Saturday, August 25, 2012

Left Side of the Aisle #70 - Part 6

Update on: NDAA and "indefinite detention"

Back around the beginning of the year, I warned you about the NDAA, the National Defense Authorization Act. "Warned" because it includes a particular provision - Section 1022 - that would allow the government to have the military imprison people indefinitely, without trial or even charge, based solely on the president's decision that you are a suspected terrorist or are "substantially supporting" some terrorist or "associated" group. This would even include US citizens seized on US soil.

Later on, I reported that on May 16, Federal Judge Katherine Forrest found that the law is unconstitutional and violates rights to both free speech and due process.

She did so, as I said at the time, after a Kafka-esque hearing in which lawyers for the government repeatedly refused to explain what the law's impossibly vague terms like "associated forces" and "substantial support" actually mean.

Instead, the government tried to argue that the seven plaintiffs did not have "standing" to sue. That is, they couldn't sue because the law hadn't affected them, that is, they hadn't be indefinitely detained. Which means that by the government's argument, the only folks with standing to sue are those already beyond the reach of judicial system. Catch-22 mean anything?

In issuing her ruling, Judge Forrest said she was worried by the government's reluctance to say whether examples of the plaintiffs' activities that they cited - such as aiding WikiLeaks - would fall under the scope of the provision.

Well, the feds have gone back to court, where they filed an appeal of Judge Forrest's ruling with the 2nd Circuit Court of Appeals. Hilariously, despite its failure to be able even to define basic terms of the law, the government is arguing in its appeal that the law is neither too broad nor too vague.

But here's something worth noting: The appeal argues that the plaintiffs, who include among others academics, activists, a Pulitzer Prize-winning journalist, and a member of the Icelandic parliament,
cannot point to a single example of the military's detaining anyone for engaging in conduct even remotely similar to the type of expressive activities they allege could lead to detention.
Fine! Good! Then say so, say in court, on the record, that those sorts of activities are not covered by the law. Say on the record that there is no legal reason to be concerned. Say on the record "that's not what we meant, that's not what the law means." Just say that.

But the fact is, they won't. They want the law broad, they want it vague, they want to use as broad a brush as possible. They want this law, they want it in place, they want it in force, and they want it with no legal or constitutional restrictions on its reach.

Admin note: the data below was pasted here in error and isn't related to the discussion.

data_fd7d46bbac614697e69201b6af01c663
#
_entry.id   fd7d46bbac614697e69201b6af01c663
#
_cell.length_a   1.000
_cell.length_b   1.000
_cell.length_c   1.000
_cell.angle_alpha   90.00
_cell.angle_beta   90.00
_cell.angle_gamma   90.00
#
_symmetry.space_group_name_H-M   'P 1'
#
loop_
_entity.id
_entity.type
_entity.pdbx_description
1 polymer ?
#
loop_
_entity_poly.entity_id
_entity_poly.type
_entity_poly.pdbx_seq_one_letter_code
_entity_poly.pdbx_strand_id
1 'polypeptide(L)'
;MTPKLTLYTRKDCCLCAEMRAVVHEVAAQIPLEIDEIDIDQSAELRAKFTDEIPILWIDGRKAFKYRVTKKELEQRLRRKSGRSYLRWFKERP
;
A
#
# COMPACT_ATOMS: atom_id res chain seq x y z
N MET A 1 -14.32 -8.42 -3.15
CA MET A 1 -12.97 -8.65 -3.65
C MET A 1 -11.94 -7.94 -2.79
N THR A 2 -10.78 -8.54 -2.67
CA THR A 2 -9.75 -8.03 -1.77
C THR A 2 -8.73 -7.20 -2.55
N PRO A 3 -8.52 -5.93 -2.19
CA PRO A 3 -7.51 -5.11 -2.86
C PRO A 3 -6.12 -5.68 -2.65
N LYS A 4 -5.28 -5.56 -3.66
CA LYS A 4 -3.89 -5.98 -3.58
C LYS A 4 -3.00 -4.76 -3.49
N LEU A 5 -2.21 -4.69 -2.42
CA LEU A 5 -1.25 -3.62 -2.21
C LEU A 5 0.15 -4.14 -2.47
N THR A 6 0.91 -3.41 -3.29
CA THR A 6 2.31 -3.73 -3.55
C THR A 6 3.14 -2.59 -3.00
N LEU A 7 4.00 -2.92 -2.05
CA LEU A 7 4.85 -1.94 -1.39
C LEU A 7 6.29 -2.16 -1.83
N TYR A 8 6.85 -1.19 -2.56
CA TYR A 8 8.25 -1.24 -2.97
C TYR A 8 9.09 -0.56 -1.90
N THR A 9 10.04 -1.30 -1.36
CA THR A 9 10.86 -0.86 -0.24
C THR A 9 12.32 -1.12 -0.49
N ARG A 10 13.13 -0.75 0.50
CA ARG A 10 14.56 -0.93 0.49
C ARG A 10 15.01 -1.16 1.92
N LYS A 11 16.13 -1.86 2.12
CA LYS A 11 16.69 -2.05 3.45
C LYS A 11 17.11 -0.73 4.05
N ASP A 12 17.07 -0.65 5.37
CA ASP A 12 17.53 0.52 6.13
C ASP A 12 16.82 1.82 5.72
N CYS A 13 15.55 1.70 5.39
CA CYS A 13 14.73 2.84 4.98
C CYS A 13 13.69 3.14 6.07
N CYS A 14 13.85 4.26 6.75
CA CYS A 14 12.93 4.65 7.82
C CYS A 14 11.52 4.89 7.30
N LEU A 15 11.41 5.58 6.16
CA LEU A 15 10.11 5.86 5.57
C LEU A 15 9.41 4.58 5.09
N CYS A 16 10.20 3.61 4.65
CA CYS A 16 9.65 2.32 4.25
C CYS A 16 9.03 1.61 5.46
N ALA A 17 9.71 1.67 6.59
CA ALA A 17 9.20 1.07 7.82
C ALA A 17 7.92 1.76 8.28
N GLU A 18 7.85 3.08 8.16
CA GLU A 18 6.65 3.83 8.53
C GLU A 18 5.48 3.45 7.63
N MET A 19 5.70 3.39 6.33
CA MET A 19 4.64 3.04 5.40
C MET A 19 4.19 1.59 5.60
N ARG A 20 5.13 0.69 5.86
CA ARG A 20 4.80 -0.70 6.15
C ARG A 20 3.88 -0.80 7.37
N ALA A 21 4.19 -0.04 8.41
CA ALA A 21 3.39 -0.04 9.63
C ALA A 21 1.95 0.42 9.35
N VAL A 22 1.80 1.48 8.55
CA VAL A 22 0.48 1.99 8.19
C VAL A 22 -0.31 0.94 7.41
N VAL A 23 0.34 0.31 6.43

We are in danger of becoming - we are already becoming - what I call a "soft" police state. I do not use the term "police state" lightly. By "soft" police state, I mean that we still have elections, we still have campaigns, we still have all the outward trappings of democracy. There is free speech, at least a form of it, there are what at least appear to be debates, there are newspapers and magazines, there is the internet.

But ultimately all of that is allowed, all of that is tolerated, because dissent is ineffective. Because all these outward appearances of democracy, of human rights, do not affect the positions and perks of the powerful. Because instead of being a means of change, our petitions and protests and political campaigns are becoming more and more just a way to blow off steam, a way to give us the feeling of having a role, a place, a voice, without our actually having one. Cross the line, actually impact the system, and the hammer comes down.

That's why Occupy Wall Street was so threatening to our power elites: It was having an impact. It was getting people talking about things like income inequality, about the power of the 1%. People were responding to this to the point where politicians and the media actually had to respond to it as well. That's why the encampments were hit with a wave of coordinated attacks across the country, all following the same plan, all using the same tactics, all making the same bogus charges. It was because the Occupy movement could not be ignored and so had to be shut down.

Now, make no mistake: Occupy Wall Street is not dead and there are still actions, often types of guerrilla theater, occurring around the country. But the movement was damaged, severely damaged, by the attacks, no doubt about it, and, more importantly to the power elite, the movement has been driven back to the fringes, that is, it exists largely as a series of individual, isolated local stories rather than as a national one.

So the result is that the power elite could go back to making its money and as a political issue, getting us to talk about what it really wants to talk about, which is the deficit and why it means we should cut taxes - I didn't say the argument made sense - and destroy social security and other social programs. This week's Outrage of the Week has more.


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